Investigating disparities in healthcare outcomes for patients with asthma
Approved Research ID: 75745
Approval date: February 24th 2022
Asthma is a chronic respiratory condition affecting more than 300 million people worldwide, causing symptoms of wheezing, shortness of breath and chest tightness. It has also been associated with reduced a quality of life, time off from work or school, the development of treatment-related comorbidities (other medical conditions which are the side effects of asthma treatment), emergency healthcare use and in some cases death. These outcomes however are not evenly spread among the population, with research to date showing poorer outcomes depending on the patients age, sex, ethnicity and socioeconomic status. In the USA for example, it has been shown that patients from lower socio-economic backgrounds are more likely to visit the emergency department for asthma treatment when compared to their more affluent counterparts. Like this example, most of the research in this area has been conducted in the USA and is therefore not always directly comparable to the UK due to differences in population ethnic diversity and how the healthcare system is organised and accessed. Further evidence from the UK is required to better understand the inequalities that exist here, which is an important first step in identifying ways to address them.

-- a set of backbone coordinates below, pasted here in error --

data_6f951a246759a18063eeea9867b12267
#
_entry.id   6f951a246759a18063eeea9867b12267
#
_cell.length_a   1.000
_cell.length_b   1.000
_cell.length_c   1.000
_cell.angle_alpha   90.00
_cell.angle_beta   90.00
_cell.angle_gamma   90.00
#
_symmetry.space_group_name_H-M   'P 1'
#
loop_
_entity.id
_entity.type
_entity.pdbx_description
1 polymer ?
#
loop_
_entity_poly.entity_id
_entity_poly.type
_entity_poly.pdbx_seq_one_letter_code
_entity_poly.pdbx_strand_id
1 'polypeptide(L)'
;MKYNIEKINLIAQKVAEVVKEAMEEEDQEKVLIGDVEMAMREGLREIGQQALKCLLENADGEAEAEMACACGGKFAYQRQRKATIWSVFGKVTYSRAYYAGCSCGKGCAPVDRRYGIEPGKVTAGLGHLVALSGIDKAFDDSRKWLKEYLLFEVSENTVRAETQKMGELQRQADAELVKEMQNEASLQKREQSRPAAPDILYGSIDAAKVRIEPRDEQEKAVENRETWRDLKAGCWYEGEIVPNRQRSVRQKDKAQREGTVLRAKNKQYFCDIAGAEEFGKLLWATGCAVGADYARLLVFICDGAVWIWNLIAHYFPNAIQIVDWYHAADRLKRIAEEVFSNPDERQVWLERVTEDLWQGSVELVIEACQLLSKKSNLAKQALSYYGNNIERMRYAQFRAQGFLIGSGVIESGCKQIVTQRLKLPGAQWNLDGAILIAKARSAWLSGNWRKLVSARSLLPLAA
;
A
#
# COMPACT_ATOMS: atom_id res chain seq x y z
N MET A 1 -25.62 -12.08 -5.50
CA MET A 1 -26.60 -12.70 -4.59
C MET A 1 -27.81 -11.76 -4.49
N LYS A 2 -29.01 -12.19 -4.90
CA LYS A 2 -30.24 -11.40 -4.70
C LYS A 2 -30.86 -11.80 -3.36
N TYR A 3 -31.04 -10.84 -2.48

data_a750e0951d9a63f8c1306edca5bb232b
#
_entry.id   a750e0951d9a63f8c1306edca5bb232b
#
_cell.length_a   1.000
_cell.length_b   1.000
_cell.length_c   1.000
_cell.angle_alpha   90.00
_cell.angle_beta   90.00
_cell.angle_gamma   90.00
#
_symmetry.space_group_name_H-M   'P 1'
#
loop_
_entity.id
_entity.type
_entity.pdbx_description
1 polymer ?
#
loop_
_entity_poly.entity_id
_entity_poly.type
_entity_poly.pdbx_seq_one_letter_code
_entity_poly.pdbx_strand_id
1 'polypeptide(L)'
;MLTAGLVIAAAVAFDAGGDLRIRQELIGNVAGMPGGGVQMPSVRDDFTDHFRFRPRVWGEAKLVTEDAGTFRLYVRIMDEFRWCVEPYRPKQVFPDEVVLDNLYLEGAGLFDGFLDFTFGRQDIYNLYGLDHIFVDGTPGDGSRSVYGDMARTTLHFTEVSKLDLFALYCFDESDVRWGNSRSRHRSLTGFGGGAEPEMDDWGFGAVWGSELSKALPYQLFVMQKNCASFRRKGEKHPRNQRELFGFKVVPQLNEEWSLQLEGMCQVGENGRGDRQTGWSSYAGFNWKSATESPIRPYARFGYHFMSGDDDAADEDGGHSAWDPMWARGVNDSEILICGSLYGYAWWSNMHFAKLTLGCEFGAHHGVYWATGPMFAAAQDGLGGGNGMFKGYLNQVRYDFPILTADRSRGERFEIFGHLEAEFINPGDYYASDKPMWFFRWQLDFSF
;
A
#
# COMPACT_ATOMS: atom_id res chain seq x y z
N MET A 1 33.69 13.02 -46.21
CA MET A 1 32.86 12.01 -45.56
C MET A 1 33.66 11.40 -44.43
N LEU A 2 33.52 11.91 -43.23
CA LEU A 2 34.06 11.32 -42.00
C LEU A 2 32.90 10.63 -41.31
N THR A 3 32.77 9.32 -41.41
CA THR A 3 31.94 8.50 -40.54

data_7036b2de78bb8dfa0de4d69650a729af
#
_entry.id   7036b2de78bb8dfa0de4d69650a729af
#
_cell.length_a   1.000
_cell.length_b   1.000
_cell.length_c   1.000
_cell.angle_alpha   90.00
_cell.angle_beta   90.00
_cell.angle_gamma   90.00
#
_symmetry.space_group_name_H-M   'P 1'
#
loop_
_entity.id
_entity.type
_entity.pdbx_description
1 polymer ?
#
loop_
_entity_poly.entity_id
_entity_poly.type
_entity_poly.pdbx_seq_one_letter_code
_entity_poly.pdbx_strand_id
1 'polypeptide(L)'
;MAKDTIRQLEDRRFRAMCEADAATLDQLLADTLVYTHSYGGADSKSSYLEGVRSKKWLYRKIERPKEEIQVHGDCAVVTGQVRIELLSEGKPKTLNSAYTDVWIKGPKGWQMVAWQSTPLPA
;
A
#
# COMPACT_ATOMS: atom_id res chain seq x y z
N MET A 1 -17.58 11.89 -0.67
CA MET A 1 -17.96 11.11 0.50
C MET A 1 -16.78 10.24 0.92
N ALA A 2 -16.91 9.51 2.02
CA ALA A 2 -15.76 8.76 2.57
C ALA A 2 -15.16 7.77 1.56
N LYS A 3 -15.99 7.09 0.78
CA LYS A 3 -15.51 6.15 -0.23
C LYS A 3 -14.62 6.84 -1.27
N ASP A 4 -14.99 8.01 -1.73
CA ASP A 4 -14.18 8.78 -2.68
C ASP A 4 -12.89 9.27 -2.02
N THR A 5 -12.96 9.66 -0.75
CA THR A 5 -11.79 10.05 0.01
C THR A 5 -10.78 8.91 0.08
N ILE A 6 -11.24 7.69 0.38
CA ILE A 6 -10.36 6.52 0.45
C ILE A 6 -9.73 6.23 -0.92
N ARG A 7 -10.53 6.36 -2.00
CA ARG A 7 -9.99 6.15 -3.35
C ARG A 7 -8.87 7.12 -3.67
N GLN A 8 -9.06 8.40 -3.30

Our primary aims are to use the data from the UK biobank to generate UK based measures of disparities, as well as identifying lifestyle, environmental and social factors that contribute to them. Additional aims include investigating different ways to measure socioeconomic status, as well as calculating ethnically appropriate peak flow reference curves for the UK population.
It is anticipated that our project will take between two to three years to be completed due to the multiple research aims incorporated, with academic papers released as each aim is fulfilled.
We believe our research will have an important impact on public health by providing tangible evidence of inequalities in the current system and highlighting areas in which interventions could be targeted. The COVID pandemic has, in recent times, shed new light on healthcare disparities within the UK and there is now a clear public interest in understanding and tackling these issues. Our exploration of how deprivation is measured will inform future research techniques, while the development of ethnically adjusted lung function reference values will facilitate better respiratory research throughout the UK.